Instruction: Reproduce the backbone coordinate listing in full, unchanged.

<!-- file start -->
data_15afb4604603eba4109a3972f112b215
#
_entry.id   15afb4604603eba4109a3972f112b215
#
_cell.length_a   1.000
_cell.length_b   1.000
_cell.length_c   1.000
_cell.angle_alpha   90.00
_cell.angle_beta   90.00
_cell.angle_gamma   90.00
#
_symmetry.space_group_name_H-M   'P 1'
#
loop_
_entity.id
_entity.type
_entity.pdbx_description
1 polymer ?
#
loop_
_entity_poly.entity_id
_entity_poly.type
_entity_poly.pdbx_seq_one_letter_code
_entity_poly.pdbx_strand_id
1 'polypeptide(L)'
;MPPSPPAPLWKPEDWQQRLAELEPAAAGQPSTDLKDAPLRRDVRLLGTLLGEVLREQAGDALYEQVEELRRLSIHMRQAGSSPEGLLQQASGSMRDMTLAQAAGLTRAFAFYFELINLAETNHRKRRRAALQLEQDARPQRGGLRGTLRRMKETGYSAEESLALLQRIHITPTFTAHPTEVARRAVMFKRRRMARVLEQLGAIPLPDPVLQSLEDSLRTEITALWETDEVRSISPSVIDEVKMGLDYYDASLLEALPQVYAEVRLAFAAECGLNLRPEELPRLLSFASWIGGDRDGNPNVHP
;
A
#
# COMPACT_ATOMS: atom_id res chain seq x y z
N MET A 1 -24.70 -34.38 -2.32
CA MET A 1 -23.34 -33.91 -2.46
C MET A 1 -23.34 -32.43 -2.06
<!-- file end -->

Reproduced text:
data_15afb4604603eba4109a3972f112b215
#
_entry.id   15afb4604603eba4109a3972f112b215
#
_cell.length_a   1.000
_cell.length_b   1.000
_cell.length_c   1.000
_cell.angle_alpha   90.00
_cell.angle_beta   90.00
_cell.angle_gamma   90.00
#
_symmetry.space_group_name_H-M   'P 1'
#
loop_
_entity.id
_entity.type
_entity.pdbx_description
1 polymer ?
#
loop_
_entity_poly.entity_id
_entity_poly.type
_entity_poly.pdbx_seq_one_letter_code
_entity_poly.pdbx_strand_id
1 'polypeptide(L)'
;MPPSPPAPLWKPEDWQQRLAELEPAAAGQPSTDLKDAPLRRDVRLLGTLLGEVLREQAGDALYEQVEELRRLSIHMRQAGSSPEGLLQQASGSMRDMTLAQAAGLTRAFAFYFELINLAETNHRKRRRAALQLEQDARPQRGGLRGTLRRMKETGYSAEESLALLQRIHITPTFTAHPTEVARRAVMFKRRRMARVLEQLGAIPLPDPVLQSLEDSLRTEITALWETDEVRSISPSVIDEVKMGLDYYDASLLEALPQVYAEVRLAFAAECGLNLRPEELPRLLSFASWIGGDRDGNPNVHP
;
A
#
# COMPACT_ATOMS: atom_id res chain seq x y z
N MET A 1 -24.70 -34.38 -2.32
CA MET A 1 -23.34 -33.91 -2.46
C MET A 1 -23.34 -32.43 -2.06